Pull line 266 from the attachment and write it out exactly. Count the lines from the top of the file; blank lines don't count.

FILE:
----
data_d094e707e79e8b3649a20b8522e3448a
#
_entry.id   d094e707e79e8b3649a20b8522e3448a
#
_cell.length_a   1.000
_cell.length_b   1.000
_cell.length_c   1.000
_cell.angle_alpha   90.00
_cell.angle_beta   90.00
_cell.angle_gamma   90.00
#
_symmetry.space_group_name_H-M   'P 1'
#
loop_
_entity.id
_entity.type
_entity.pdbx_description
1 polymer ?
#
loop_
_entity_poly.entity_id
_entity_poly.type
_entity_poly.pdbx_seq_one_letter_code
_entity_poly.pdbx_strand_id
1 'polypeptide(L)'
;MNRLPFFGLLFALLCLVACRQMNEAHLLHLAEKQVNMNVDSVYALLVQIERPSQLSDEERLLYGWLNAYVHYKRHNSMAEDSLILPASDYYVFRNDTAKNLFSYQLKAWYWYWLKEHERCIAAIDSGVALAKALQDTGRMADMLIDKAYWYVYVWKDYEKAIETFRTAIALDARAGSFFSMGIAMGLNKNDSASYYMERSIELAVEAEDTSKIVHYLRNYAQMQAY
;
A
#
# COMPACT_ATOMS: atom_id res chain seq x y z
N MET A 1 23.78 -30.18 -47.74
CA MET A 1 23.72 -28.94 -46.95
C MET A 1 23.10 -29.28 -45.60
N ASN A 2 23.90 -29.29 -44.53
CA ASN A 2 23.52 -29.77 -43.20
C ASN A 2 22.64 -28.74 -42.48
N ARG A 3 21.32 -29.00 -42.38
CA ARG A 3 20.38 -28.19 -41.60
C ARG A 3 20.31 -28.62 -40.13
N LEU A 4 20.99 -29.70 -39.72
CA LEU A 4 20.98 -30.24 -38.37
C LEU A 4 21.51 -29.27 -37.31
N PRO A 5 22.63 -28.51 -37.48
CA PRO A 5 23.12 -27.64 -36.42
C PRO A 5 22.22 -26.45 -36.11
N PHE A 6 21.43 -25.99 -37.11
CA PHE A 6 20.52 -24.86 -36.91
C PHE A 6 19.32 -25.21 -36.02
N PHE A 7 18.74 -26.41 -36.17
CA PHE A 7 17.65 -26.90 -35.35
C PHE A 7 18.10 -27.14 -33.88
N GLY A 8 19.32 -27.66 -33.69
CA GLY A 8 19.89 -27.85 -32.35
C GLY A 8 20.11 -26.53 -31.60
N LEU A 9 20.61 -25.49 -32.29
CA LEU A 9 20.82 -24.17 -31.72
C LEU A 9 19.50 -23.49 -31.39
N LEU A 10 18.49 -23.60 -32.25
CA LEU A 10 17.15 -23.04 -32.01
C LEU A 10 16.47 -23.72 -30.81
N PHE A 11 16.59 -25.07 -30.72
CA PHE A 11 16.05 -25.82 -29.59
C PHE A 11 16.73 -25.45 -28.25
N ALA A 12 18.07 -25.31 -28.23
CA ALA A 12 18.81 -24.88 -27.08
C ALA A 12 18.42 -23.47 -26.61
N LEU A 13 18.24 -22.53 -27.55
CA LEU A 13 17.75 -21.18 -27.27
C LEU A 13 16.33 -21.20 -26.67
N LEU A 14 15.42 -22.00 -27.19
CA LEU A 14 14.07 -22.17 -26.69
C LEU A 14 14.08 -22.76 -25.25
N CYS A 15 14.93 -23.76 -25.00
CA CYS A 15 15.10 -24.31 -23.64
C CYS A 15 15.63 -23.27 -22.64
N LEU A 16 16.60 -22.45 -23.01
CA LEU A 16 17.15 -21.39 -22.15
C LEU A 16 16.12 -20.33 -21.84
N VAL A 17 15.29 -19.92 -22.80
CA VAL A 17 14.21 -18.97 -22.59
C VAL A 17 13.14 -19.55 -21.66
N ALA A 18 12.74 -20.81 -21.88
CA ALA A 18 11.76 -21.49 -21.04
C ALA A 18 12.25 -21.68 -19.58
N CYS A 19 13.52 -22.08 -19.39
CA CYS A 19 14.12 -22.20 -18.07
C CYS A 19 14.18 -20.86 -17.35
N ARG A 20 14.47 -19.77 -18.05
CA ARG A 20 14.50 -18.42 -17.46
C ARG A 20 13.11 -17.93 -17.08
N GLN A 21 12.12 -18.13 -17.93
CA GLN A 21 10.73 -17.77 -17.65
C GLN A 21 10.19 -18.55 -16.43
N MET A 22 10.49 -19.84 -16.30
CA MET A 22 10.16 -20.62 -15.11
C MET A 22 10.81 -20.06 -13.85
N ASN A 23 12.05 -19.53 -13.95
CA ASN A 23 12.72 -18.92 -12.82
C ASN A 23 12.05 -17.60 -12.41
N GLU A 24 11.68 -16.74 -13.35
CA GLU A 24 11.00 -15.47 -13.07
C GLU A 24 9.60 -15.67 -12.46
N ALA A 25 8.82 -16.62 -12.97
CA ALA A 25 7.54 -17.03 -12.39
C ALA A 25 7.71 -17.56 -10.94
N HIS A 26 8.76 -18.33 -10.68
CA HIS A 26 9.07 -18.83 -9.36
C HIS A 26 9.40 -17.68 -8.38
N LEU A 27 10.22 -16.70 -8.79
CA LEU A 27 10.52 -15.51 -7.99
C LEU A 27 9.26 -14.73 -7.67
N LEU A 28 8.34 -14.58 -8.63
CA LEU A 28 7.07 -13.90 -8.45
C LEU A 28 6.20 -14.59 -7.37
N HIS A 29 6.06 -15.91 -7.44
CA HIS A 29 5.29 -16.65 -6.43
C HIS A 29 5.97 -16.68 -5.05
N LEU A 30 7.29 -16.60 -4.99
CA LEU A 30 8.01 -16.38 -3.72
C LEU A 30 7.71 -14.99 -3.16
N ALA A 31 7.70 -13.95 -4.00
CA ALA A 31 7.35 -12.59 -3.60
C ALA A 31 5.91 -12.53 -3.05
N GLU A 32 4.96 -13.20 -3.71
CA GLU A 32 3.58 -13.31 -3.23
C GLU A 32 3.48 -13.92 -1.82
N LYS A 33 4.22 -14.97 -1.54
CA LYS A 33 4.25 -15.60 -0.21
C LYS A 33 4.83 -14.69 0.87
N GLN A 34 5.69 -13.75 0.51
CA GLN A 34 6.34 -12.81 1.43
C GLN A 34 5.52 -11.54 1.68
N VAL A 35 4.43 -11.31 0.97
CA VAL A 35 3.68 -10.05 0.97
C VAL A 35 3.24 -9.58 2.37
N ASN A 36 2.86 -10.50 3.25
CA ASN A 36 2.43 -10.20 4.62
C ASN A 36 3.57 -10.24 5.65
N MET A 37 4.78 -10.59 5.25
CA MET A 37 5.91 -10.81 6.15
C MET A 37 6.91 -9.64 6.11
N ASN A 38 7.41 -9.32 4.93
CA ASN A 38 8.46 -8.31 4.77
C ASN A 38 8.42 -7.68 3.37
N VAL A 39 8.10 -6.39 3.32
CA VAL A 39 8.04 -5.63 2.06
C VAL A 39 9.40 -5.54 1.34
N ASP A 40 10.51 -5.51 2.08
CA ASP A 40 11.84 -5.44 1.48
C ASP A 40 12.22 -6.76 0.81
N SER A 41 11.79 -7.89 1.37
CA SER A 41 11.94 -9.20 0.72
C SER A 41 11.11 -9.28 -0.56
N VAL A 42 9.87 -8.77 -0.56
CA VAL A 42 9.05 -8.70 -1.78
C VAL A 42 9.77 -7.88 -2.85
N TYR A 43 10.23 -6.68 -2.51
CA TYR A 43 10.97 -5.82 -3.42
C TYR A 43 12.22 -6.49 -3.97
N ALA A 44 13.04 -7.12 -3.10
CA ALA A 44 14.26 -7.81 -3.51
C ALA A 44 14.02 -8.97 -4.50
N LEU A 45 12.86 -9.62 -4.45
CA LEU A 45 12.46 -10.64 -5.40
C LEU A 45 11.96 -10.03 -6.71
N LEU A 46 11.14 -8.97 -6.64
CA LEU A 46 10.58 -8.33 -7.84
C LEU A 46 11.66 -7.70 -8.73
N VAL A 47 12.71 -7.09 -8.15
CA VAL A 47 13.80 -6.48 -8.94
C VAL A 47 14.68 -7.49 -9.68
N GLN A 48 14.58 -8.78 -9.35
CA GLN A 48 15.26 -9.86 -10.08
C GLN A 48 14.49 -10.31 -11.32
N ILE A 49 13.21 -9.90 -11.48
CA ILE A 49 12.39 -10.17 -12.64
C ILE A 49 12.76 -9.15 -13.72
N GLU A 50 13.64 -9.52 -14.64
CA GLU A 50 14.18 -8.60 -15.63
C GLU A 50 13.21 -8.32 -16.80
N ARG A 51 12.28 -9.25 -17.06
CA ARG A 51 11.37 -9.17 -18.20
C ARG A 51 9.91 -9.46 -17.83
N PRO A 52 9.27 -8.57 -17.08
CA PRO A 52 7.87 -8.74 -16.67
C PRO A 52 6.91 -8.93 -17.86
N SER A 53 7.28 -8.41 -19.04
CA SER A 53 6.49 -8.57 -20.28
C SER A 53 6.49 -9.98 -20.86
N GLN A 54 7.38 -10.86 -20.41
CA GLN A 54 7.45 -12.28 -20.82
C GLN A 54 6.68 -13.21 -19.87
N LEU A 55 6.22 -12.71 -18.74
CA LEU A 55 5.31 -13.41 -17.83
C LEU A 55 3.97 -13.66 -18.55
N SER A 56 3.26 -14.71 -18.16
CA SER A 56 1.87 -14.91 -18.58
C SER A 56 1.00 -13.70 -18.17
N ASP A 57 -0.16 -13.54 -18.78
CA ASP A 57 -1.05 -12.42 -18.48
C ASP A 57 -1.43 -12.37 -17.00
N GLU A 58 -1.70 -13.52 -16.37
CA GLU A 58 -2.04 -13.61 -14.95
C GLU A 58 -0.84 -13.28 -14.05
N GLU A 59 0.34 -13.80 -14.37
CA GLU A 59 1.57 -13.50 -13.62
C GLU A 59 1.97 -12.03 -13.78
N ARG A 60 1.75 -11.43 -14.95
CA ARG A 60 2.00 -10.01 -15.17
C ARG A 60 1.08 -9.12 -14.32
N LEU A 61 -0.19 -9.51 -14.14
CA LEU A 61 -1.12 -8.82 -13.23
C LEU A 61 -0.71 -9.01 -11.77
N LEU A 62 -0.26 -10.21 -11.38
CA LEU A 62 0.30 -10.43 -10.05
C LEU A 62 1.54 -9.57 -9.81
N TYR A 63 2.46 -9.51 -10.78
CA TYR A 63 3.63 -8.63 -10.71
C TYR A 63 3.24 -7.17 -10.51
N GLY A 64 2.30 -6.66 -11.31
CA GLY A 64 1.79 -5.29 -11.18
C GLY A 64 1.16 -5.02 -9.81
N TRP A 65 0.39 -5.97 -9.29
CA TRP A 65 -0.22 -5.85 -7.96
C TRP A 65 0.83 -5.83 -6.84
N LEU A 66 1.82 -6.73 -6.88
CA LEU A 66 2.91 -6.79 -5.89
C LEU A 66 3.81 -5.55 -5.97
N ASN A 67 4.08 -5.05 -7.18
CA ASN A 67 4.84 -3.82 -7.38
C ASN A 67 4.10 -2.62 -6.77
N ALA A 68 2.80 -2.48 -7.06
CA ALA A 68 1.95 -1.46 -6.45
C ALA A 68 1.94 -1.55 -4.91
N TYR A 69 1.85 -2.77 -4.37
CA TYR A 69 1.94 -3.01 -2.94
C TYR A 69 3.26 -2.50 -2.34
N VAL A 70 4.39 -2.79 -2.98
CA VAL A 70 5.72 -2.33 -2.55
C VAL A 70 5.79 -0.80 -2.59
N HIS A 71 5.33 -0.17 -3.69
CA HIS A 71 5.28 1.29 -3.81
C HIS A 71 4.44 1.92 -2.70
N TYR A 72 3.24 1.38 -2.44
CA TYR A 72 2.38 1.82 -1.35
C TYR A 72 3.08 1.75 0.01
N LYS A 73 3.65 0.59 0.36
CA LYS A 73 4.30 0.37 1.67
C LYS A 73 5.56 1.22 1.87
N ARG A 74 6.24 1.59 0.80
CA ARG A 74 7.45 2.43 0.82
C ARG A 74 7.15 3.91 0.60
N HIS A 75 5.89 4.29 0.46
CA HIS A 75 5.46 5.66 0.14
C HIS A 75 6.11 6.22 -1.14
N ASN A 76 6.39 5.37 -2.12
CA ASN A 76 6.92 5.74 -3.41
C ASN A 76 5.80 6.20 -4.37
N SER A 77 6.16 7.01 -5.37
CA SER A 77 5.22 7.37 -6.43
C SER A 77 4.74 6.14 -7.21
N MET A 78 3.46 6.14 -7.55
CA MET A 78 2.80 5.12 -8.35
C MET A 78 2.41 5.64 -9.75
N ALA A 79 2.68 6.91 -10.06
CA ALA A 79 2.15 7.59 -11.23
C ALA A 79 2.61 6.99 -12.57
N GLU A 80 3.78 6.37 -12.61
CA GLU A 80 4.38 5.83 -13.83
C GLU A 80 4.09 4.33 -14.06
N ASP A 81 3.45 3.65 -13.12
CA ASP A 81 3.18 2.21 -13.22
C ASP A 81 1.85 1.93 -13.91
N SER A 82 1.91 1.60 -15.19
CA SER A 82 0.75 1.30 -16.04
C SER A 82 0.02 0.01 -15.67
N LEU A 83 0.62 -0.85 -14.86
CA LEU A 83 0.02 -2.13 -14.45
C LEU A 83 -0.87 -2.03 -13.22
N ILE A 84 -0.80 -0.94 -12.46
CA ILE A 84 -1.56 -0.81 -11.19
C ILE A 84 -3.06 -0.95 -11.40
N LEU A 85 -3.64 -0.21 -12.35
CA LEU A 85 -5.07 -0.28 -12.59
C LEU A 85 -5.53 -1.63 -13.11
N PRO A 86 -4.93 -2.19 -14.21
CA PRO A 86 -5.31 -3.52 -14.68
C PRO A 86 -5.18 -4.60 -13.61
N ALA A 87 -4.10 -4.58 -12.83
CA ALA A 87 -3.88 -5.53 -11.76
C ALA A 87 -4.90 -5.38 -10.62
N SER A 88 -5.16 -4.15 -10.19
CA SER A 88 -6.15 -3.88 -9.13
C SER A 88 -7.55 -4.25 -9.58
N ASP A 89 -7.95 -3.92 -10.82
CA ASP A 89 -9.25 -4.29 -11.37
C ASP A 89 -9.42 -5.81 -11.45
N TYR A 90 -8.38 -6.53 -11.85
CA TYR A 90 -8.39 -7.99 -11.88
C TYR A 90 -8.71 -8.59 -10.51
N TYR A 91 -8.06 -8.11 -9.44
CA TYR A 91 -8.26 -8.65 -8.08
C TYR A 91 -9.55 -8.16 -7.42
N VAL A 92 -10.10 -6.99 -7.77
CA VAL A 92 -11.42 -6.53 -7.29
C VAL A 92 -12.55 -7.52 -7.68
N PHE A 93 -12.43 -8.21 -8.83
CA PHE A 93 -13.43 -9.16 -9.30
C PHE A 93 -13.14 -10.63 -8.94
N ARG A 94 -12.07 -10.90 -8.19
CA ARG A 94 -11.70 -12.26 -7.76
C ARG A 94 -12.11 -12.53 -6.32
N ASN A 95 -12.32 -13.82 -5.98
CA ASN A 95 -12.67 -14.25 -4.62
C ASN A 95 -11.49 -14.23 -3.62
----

CA ALA A 79 2.15 7.59 -11.23